After many years of use our florescent aquarium light died. Rather than simply replacing it, we decided to experiment by stripping out the florescent light apparatus and installing an incandescent bulb socket at on end. In it we installed a compact florescent bulb with more light output. Of course the light was stronger on one side of the vivarium than the other side and it did not give off much heat. Then we added a second screw in socket on the other end in which we installed a low wattage flame shaped decorative incandescent bulb. This gave us better lighting but did not change the temperature at the bottom of the vivarium. Aquarium strip lights are readily available in this configuration.

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     We have had some problems with baby box turtles not eating in the vivarium after being outside all summer so we wanted to try raising the temperature in the vivarium without using high wattage lamps to do it so we decided to try making a cover to close off the top of the vivarium. Our first cover was made from scraps of fiber board. It worked very well but soon warped so a second cover was made out of scraps of plywood paneling and wood which was sealed with polyurethane. With this cover and the lighting just described, we can raise the temperature in the vivarium to 85 degrees while holding in the moisture (and fogging up the glass). This cover can be set at several positions to allow some venting thus allowing us to regulate the temperature and moisture inside. In summer the cover is not used.

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     With our new warmer arrangement the baby box turtles have a much better appetite. The first new hatchlings raised in it over one winter grew much larger than any baby box turtles we raised before. What a difference! We strongly recommend using a cover to hold in heat and moisture if you have baby box turtles not eating as well as you would like them to.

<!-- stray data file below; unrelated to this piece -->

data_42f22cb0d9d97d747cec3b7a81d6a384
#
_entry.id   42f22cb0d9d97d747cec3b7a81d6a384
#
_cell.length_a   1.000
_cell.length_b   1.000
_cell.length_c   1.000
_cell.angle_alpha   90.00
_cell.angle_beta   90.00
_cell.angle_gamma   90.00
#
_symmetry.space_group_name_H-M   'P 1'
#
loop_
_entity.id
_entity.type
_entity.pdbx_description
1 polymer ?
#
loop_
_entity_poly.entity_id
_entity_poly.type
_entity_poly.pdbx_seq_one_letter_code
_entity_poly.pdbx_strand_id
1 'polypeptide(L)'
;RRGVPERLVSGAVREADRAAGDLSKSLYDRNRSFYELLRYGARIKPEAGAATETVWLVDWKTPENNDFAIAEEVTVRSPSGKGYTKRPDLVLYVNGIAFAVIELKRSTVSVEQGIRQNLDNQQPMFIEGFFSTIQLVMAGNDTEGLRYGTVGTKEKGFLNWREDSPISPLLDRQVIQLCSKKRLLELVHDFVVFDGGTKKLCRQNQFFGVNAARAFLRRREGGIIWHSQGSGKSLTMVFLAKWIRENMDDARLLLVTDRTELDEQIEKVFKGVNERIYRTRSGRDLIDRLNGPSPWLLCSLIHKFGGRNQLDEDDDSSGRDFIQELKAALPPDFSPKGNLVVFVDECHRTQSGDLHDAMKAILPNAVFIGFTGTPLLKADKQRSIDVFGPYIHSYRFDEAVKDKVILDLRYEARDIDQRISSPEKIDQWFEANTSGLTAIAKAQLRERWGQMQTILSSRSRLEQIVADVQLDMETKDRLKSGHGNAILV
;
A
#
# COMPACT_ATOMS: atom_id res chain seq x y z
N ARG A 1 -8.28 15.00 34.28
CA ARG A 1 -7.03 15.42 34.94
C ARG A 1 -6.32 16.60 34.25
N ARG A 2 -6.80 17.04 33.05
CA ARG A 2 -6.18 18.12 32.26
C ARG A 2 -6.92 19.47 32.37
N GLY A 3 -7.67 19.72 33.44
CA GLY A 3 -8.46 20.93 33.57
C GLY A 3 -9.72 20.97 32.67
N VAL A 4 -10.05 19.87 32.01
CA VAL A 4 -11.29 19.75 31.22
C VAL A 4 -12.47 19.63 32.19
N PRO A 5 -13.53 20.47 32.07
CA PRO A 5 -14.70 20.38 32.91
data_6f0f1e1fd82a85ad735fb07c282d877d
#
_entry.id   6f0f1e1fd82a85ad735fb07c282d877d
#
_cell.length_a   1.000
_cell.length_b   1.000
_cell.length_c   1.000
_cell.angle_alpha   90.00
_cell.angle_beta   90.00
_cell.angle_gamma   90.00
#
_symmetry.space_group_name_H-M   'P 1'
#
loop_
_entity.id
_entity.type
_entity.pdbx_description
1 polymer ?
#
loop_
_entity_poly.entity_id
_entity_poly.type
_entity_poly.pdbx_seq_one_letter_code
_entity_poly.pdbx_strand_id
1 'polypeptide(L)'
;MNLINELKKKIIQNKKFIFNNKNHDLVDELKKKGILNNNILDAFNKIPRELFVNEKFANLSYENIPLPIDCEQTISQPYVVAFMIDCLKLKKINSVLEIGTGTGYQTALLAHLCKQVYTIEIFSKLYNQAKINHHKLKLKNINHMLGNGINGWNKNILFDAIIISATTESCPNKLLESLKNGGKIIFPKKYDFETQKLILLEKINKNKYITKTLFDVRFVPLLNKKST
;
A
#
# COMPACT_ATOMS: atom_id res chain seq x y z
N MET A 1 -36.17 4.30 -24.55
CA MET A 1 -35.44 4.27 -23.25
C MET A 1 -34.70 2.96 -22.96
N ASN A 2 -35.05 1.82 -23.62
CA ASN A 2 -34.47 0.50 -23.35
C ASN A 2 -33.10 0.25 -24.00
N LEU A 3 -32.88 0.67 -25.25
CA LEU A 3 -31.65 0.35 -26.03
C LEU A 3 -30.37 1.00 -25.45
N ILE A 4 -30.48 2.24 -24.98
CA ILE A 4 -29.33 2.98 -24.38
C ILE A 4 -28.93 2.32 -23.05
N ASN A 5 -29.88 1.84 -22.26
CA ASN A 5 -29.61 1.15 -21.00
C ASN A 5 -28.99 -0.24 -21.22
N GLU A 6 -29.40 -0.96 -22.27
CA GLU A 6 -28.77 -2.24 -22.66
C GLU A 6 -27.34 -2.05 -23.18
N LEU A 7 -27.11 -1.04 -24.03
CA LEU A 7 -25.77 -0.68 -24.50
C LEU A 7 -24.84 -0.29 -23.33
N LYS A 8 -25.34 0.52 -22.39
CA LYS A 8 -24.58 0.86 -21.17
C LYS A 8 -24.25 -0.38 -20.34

Our homemade cover has several advantages over plastic aquarium covers. First we have the satisfaction that we made it. Secondly it has a much larger opening when removed which is necessary for removing the water bowl for cleaning. Thirdly the strip light we use has no glass between the lamps and the vivarium to reduce the light and heat to the vivarium. And lastly it is easy to remove it completely in summer when it is not needed.

     If you would like to make a similar aquarium cover and you are not equipped to make one out of wood, you can achieve the same results with something as simple as a piece of styrofoam, foam poster board, a piece of plastic, a wood board, or even a piece of cardboard covered with aluminum foil. First concern yourself with achieving the results you want; you can address the appearance of the cover later. Have fun experimenting.

     Our warmer vivarium proved just the answer when we adopted our first exotic turtle, a small Asian box turtle named Houdini who really likes it warm and steamy. We will tell Houdini's story another time.

    There are more techniques covered in other tours. While we are constantly experimenting and learning, we have concluded that a vivarium environment is a great way to house terrestrial turtles of all sizes indoors.

    We hope you enjoyed our first behind-the-scenes tour. Come back again.


Revised 5/13/2012